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Wed Nov 2, 2016, 08:39 AM

Writing about food: Angelo Pellegrini, "The Unprejudiced Palate"

"I was not immediately impressed by the skyscrapers, the automobiles, and the roaring trains of the metropolitan centers along the eastern seaboard. ... What was immediately impressive were the food stalls; the huge displays of pastries and confections, the mountains of fish, flesh, and fowl; the crowded cafes, where the aristocrat -- or so he seemed -- sat beside the drayman in overalls, gulping coffee drawn from huge urns and soberly eating ham and eggs; eating such fare without any visible display of joy, as if in obedience to some distasteful duty -- as if it were yesterday's polenta! Ham and eggs! ... Ham and eggs with fried potatoes, stacks of buttered toast and coffee -- that was my first acquaintance with American food. It remains to this day my favorite dish. I would pay dearly for a gulp-to-gulp moving picture of myself, seated in a New York restaurant, a hungry immigrant urchin to the core, trying to counterfeit nonchalance as I wolfed my culinary cares away. And as I remembered the boot of earth across the water, where eggs had been too precious to be served with any regularity, and where coffee had been hoarded against the bellyache ... I said to myself ... America is good.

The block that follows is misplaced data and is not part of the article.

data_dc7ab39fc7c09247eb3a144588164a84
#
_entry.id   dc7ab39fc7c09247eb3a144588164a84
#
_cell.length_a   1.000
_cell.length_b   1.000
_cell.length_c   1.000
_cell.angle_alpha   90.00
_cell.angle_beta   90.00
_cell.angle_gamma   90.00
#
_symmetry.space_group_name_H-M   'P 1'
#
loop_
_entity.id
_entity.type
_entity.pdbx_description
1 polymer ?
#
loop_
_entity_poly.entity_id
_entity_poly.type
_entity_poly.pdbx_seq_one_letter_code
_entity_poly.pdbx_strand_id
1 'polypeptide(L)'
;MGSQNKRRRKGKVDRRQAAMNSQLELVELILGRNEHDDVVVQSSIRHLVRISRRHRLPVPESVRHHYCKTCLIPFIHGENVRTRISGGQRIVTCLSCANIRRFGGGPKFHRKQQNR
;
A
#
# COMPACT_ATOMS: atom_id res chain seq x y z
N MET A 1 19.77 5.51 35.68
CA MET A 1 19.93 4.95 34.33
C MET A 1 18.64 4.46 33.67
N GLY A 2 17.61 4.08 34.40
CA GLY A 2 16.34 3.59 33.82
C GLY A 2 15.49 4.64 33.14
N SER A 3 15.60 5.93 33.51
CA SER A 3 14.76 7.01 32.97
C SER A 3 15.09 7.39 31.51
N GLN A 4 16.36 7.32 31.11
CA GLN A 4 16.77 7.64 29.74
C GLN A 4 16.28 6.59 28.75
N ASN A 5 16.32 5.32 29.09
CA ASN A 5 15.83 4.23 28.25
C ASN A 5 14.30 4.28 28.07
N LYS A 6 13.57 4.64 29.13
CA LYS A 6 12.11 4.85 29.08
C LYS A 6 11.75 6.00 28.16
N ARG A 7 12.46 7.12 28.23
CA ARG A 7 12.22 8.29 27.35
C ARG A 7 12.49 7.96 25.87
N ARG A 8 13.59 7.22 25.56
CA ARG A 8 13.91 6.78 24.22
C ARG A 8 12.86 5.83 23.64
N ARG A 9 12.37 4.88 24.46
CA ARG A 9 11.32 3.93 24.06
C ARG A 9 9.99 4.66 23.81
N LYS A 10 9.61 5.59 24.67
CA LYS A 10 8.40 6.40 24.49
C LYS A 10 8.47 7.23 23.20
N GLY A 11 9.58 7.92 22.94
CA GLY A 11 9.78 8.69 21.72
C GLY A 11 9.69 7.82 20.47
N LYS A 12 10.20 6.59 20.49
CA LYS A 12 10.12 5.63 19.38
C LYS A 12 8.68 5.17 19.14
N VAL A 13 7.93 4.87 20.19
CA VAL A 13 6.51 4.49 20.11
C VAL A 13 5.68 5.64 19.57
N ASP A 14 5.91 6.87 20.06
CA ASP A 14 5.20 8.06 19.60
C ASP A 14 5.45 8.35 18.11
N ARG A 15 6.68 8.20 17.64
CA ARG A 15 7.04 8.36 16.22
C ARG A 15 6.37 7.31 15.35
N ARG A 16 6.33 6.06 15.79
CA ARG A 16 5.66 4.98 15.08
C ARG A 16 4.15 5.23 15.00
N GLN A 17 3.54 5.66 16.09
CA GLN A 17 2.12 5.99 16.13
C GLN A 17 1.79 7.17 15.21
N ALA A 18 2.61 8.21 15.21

"Several years later I heard those identical words spoken by an Italian grocer to whom I had gone for provisions. It was in one of those intimate shops, none too tidy, crowded with sacks of beans, peas, lentils, ceci, barrels of olives, huge wheels of cheese and stacks of salami and dry cod, where the opulent and inefficient operator is more ready to chat than to sell. He took me into his dingy office, rolled back the top of some late executive's desk, as if he were about to show me his ledger or perhaps a recent issue of Practical Merchandising, and revealed loaves of bread, slabs of cheese, and several salami. He then pulled out a drawer, which in any sensible establishment would have catapulted a typewriter into view, and several bottles of wine emerged from the darkness. He locked the door to the establishment, sliced the salami, uncorked a bottle, and opened a can of olives. As he sat down and reached for the cheese, he mumbled, in his own version of English language, 'America ess gude. Today, leet the paesani spend the mawney in the safetyway store.'"

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